How well are Europe’s Workplaces Adapted for the Disabled?

Many employers fail to truly accommodate the needs of their existing and future employers with with special disability requirements. As part of a Europe-wide project, Coventry University is investigating whether it is plausible for organisations to embed ergonomics into the design of jobs and facilities used everyday.

Researchers in the University’s School of Art and Design and the Centre for Transportation and Mobility have worked with partners in the UK, Belgium, Italy, Poland, Slovenia and Spain on the ERGO WORK initiative over the past year. A study carried out as part of the project by CU, found that just under 49% (520 employees total) believed that their workplace was well adapted to accommodate for disabled staff. More than half felt that they and/or other disabled employees were less included and were less happy to work than their able-bodied counterparts in the organisations studied. Furthermore, they admittedly lacked knowledge of what adaptations were actually possible and did not feel confident about their rights.

The ERGO WORK project looks to identify whether improved ergonomic features in the workplace could positively affect people with disabilities and improve equal employment opportunities. Pilot projects are currently underway at companies in Slovenia and Poland to evaluate and subsequently implement appropriate proposed changes in a variety of work environments such as production and assembly lines, office-based jobs and carpentry.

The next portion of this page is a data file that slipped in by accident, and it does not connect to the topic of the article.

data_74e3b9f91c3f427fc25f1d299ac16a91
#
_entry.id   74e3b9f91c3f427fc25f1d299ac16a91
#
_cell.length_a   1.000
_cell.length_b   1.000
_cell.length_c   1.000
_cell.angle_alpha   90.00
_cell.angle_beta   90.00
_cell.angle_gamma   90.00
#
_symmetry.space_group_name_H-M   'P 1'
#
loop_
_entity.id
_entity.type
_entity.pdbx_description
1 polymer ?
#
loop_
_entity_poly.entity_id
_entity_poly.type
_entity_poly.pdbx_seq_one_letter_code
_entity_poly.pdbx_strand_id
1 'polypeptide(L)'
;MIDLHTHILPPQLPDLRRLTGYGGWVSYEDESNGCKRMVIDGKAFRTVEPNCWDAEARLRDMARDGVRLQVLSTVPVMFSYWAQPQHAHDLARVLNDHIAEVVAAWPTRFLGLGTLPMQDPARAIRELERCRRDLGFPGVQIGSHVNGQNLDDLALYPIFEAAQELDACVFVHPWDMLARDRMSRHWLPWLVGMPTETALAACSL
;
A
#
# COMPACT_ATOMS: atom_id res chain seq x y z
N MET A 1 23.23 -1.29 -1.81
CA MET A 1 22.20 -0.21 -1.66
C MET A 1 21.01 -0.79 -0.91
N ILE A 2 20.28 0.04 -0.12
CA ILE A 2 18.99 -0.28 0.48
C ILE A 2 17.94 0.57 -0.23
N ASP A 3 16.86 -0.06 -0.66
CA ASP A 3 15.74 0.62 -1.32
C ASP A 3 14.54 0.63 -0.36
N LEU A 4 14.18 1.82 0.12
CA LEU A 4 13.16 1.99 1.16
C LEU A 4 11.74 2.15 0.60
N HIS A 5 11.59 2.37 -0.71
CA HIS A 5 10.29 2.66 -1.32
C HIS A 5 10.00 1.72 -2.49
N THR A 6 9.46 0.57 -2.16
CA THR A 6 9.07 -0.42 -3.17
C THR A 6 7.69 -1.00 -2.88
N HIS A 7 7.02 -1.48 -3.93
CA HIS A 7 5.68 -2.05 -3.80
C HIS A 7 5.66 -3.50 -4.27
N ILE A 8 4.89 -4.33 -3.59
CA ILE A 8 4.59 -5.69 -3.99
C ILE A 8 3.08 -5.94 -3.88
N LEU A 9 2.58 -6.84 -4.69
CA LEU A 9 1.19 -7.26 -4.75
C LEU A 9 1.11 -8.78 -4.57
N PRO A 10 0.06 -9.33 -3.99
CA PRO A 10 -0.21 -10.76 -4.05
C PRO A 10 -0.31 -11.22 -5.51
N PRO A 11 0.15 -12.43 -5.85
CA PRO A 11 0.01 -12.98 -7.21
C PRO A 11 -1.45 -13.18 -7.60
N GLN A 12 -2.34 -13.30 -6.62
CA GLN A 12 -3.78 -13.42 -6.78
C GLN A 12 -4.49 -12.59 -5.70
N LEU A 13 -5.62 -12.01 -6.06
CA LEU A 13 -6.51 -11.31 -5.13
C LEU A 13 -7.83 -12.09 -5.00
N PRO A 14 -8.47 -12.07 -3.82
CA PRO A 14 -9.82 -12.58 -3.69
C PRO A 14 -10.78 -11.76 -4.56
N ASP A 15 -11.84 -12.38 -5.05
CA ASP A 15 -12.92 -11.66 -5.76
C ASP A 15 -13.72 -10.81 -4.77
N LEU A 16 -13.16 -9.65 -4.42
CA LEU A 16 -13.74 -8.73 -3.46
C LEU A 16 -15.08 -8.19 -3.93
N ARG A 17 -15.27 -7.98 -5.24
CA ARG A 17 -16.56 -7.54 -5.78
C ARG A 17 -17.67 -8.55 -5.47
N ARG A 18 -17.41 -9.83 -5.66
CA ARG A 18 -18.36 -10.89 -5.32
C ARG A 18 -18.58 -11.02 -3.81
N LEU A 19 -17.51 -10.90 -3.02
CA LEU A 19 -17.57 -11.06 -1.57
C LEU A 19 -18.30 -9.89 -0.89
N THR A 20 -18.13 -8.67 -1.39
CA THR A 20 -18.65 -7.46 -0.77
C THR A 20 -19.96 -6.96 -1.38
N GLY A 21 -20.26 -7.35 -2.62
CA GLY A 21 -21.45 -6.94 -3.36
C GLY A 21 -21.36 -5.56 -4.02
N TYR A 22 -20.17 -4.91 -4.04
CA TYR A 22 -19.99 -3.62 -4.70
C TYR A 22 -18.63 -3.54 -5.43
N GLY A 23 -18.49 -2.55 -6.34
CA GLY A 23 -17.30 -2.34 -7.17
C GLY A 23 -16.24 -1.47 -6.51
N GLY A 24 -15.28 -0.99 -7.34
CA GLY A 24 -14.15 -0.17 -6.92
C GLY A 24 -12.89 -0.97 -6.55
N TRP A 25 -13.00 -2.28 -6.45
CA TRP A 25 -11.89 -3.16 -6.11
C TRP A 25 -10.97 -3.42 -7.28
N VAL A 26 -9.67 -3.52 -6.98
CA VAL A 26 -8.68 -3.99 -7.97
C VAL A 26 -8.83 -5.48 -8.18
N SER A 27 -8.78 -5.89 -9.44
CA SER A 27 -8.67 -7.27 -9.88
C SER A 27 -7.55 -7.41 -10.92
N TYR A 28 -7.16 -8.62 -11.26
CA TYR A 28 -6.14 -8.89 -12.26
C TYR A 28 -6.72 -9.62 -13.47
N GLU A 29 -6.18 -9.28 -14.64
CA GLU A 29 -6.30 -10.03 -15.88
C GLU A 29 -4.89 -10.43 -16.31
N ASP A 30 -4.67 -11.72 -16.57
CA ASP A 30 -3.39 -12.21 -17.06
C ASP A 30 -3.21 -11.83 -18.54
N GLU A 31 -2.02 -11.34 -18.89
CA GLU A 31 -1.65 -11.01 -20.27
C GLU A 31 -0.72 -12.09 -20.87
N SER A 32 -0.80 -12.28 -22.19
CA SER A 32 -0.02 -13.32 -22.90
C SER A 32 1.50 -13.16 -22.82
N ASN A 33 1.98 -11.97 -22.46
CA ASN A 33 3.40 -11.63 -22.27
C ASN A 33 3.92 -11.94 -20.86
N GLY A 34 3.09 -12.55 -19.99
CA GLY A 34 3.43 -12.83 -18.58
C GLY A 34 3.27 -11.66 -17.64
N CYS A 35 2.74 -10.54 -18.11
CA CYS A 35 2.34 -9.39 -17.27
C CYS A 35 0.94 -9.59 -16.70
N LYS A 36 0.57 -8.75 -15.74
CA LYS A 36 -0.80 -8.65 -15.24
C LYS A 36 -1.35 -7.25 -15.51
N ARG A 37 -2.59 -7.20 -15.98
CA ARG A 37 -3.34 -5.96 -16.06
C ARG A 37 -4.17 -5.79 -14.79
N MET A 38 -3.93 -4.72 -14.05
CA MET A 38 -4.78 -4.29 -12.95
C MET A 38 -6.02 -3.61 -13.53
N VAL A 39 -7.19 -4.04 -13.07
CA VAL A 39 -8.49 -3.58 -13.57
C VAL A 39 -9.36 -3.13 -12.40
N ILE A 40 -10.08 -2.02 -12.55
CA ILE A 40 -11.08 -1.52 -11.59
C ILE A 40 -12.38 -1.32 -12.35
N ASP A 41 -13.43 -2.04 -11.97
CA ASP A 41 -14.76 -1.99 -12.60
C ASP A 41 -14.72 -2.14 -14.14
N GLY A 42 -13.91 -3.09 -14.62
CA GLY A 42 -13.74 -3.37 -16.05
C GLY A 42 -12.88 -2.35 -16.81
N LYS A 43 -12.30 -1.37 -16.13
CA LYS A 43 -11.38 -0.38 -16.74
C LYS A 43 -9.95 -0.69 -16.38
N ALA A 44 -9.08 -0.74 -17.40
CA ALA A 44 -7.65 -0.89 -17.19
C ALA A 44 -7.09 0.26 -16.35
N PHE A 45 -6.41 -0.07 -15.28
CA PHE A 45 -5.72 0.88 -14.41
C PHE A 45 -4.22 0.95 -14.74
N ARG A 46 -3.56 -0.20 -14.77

Dr. Louise Moody and Dr. Janet Saunders hope the project will inform EU-policy and will promote inclusion in the workplace.

“The initial study helped us get a snapshot of attitudes towards inclusion throughout the European countries involved in the project, and how adaptations are being made to workplaces and jobs to accommodate disabled people and their needs. There’s a lot of variation.

“Knowledge transfer and sharing is a big part of ERGO WORK. We’ve helped our partners develop a training module which will be incorporated into ergonomics courses at our partner universities.  In the pilot projects, this training is being used in practice to evaluate real jobs and workplaces, and propose and implement changes so they are better suited to disabled employees’ needs.

“Our next goal is to evaluate the pilot projects to assess the success of the training and the improvements made to the jobs and places of work. It’s critical that future generations of designers are appropriately equipped to consider the needs of people with disabilities when devising tools and technologies that are used in the workplace, and this is one of the ways in which the ERGO WORK project can have an impact.”

For more information, visit the ERGO WORK website.



Ryan Walker